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Five years since liquor King Vijay Mallya flew to UK: Four mistakes banks made in the Kingfisher case

Banks made the mistake of acting late in the Kingfisher case and paid the price for the laxity.

May 25, 2021 / 07:43 PM IST
Mallya originally owed Rs 9,000 crore to banks. But, if one adds the accrued interest component, this amount could be over Rs 11,000 crore now, according to banking industry officials.

Mallya originally owed Rs 9,000 crore to banks. But, if one adds the accrued interest component, this amount could be over Rs 11,000 crore now, according to banking industry officials.

Five years have passed since billionaire businessman Vijay Mallya left India for United Kingdom citing personal reasons, only hours before a bank consortium moved the Supreme Court seeking his detention. Mallya left India on March 2, 2016.

Banks are still anxiously awaiting Mallya's extradition with the hope that the money they lent to the former Kingfisher boss will be returned to them. The legal battle is still continuing and is unlikely to end any time at least in the foreseeable future.

From a bank-corporate borrower issue, Vijay Mallya became more of a political issue after the Indian government cancelled Mallya’s passport in April, 2016 and the Government began efforts for the liquor King’s extradition.

In the latest development,  a UK Court upheld an application by a lender-consortium led by State Bank of India (SBI) to amend their bankruptcy petition, in favour of waiving their security over Mallya’s assets in India. Chief Insolvencies and Companies Court (ICC) Judge Michael Briggs handed down his judgment in favour of the banks to declare there is no public policy that prevents a waiver of security rights, as argued by Mallya’s lawyers.

Still, there is no clarity on Mallya’s extradition. Even if it happens, an extradition doesn’t mean banks can get their money back as the billionaire is fighting the bank default case in Indian courts.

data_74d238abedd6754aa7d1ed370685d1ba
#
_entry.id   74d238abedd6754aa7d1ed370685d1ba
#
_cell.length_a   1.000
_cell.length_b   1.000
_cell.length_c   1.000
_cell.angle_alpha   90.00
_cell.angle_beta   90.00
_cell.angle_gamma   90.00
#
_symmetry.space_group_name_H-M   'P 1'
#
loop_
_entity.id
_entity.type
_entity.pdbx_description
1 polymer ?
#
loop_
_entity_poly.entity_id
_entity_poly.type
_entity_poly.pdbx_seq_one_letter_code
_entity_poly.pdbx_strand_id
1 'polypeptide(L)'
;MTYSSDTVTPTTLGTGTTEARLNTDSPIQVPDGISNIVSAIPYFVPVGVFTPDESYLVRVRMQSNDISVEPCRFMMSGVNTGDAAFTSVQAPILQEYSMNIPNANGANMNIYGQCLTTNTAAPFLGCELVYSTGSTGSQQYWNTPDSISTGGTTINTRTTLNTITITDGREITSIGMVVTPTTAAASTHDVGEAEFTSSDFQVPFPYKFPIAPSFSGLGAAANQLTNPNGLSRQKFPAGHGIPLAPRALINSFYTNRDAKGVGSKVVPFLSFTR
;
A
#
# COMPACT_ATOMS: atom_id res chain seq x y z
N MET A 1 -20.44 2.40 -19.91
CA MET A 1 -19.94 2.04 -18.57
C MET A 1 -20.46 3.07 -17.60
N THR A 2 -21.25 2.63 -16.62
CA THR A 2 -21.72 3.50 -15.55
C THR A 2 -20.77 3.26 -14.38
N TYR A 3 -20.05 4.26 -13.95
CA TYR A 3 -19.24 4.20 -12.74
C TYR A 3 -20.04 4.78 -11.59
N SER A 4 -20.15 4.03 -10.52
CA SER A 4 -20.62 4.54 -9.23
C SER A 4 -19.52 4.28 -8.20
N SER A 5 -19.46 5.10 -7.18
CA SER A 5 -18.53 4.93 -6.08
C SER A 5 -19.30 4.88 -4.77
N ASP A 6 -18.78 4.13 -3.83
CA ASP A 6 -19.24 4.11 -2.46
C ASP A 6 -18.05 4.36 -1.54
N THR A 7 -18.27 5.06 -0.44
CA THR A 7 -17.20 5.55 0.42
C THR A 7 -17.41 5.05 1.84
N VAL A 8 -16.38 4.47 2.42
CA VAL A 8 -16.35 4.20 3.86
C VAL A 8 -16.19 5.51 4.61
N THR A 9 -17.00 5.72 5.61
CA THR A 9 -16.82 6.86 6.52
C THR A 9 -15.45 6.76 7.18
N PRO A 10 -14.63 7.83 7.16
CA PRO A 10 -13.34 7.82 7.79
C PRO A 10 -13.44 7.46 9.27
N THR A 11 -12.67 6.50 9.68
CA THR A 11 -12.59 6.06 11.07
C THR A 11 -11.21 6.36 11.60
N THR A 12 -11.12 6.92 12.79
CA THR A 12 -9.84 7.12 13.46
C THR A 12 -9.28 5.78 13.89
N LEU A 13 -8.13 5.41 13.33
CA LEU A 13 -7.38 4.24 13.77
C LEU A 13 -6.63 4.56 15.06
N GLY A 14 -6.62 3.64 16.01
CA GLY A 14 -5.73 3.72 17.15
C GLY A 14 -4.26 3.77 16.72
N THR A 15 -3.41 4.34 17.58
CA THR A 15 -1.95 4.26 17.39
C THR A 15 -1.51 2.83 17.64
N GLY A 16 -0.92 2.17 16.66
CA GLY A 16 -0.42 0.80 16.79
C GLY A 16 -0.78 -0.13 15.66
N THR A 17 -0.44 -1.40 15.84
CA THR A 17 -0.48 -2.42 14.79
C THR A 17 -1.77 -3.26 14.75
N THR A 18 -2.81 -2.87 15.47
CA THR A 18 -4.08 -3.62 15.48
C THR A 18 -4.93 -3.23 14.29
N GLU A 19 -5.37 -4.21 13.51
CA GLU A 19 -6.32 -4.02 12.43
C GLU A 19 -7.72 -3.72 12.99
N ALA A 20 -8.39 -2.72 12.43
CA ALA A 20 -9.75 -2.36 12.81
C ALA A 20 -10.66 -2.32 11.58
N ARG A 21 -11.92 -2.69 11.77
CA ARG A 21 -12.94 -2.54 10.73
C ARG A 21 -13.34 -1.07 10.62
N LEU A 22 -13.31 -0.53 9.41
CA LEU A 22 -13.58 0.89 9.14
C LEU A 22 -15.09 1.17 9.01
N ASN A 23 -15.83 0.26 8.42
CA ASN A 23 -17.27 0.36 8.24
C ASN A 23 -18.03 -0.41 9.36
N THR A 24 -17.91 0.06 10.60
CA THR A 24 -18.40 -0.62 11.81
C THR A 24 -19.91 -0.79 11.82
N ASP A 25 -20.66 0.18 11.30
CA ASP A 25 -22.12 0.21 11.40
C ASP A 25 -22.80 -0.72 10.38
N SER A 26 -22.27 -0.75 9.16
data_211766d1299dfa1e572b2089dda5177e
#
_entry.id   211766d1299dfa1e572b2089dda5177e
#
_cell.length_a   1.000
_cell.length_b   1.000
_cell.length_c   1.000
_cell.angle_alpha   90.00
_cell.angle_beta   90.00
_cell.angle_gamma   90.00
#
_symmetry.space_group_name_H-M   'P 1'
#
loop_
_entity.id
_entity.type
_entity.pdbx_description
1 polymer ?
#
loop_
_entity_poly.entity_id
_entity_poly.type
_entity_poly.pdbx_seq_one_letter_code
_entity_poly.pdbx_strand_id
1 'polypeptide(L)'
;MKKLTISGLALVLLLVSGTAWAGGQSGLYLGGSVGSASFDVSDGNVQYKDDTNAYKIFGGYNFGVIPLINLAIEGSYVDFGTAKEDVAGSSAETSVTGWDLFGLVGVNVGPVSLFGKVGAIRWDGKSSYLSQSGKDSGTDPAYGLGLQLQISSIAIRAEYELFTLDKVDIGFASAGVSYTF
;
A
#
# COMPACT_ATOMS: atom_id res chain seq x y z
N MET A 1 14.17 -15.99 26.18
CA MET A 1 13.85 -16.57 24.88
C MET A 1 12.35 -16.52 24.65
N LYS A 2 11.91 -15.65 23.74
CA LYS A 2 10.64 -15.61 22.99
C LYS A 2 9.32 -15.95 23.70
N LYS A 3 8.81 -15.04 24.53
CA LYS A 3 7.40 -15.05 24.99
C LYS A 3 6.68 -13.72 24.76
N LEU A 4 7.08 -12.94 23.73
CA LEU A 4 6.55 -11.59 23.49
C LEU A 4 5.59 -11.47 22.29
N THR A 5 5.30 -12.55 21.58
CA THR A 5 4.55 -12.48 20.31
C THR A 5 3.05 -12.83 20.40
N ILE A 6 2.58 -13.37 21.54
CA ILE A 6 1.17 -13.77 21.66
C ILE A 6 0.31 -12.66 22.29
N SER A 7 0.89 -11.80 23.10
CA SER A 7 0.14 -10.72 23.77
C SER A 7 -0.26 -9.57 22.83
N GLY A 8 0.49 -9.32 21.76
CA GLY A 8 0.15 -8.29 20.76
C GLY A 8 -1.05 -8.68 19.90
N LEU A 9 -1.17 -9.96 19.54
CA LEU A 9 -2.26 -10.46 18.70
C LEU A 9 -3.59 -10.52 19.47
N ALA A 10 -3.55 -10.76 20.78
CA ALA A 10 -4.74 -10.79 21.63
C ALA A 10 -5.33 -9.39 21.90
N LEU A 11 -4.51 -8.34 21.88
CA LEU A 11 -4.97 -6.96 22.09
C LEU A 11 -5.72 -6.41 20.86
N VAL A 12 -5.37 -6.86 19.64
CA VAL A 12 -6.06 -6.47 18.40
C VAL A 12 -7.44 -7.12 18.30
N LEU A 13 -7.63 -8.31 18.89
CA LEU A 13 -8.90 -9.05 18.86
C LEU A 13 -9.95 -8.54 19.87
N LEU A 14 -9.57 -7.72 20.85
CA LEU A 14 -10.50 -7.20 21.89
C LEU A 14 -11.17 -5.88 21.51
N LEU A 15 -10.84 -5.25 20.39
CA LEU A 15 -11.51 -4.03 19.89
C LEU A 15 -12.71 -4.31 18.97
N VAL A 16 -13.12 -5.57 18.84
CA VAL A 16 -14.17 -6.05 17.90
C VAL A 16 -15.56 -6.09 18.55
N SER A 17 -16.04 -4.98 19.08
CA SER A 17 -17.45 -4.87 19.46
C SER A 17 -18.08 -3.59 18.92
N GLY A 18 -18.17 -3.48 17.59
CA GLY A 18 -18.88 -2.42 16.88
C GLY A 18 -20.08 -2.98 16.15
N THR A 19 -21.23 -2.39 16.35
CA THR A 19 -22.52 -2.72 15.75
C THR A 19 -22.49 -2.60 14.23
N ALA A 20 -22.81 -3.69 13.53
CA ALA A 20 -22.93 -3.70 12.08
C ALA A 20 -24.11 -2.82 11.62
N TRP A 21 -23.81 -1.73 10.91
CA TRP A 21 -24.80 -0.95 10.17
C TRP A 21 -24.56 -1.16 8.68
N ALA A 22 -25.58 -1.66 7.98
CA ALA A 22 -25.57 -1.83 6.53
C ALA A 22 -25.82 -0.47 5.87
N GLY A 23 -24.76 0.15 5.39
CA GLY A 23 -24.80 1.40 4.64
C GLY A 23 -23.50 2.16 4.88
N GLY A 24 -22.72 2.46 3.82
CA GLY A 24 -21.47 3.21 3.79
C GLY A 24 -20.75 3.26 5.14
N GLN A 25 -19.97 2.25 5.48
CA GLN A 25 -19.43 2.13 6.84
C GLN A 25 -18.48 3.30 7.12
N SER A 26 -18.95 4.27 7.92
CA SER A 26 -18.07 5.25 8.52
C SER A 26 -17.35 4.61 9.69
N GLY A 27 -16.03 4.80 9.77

Close

Mallya originally owed Rs 9,000 crore to banks. But, if one adds the accrued interest component, this amount could be over Rs 11,000 crore now, according to banking industry officials.

There are few important lessons for banks from the Vijay Mallya-Kingfisher episode:

One, banks acted too late to move against Mallya legally. Vijay Mallya’s Kingfisher became an NPA (non-performing asset) to banks in 2012 but banks began a serious legal fight only six years later. By then, there was nothing much to recover (the value of the underlying assets had eroded). Lenders got stuck in endless legal disputes.

Two, in the hurry to garner business, public sector banks conveniently forgot the golden rules of the game and looked at the celebrity status of borrowers like Mallya and Modi rather than the actual, recoverable assets against the loan. This proved to be a big mistake in hindsight when the loan turned bad.

“Who could have said no to Vijay Mallya when he asked a loan?,” said a former PSU banker commenting on the case. Interestingly, even during the Nirav Modi episode, bankers were heard speaking on the same lines. “Nirav Modi is far big a personality for any banker to mess with, particularly for an officer at a branch level,” said another banker. Both persons requested anonymity.

Three, banks probably overestimated the use of personal guarantee in this case. Lenders failed to ensure there is enough collateral to back the money they lent. Kingfisher loan was given against intangibles like company brand and goodwill and Mallya’s personal guarantee. At the end of it, brand and goodwill etc proved to be of no use for lenders. Banks could invoke only the personal guarantee of the businessman. Here also, the legal case are pending and multiple agencies are awaiting for resolution. The risk management systems failed miserably.

Banks, like in many other cases, couldn't use personal guarantees of the promoter effectively for loan recovery. Unlike a retail borrower, powerful corporate promoters have an army of lawyers and money power to drag banks to court rooms for years on end. That happened in Kingfisher case as well.

Four, banks refused to accept Mallya's multiple proposals for repayment through a settlement. According to senior banking executives, this was a mistake on the banks' part since accepting the offer could have helped to recover at least some part of the money Mallya owed to them. The last offer was made in May, 2020 when Mallya asked the banks and the government to accept his offer to repay 100 percent of his loan dues and close case against him. "Please take my money unconditionally and close," Mallya tweeted.
Dinesh Unnikrishnan
first published: May 25, 2021 07:43 pm

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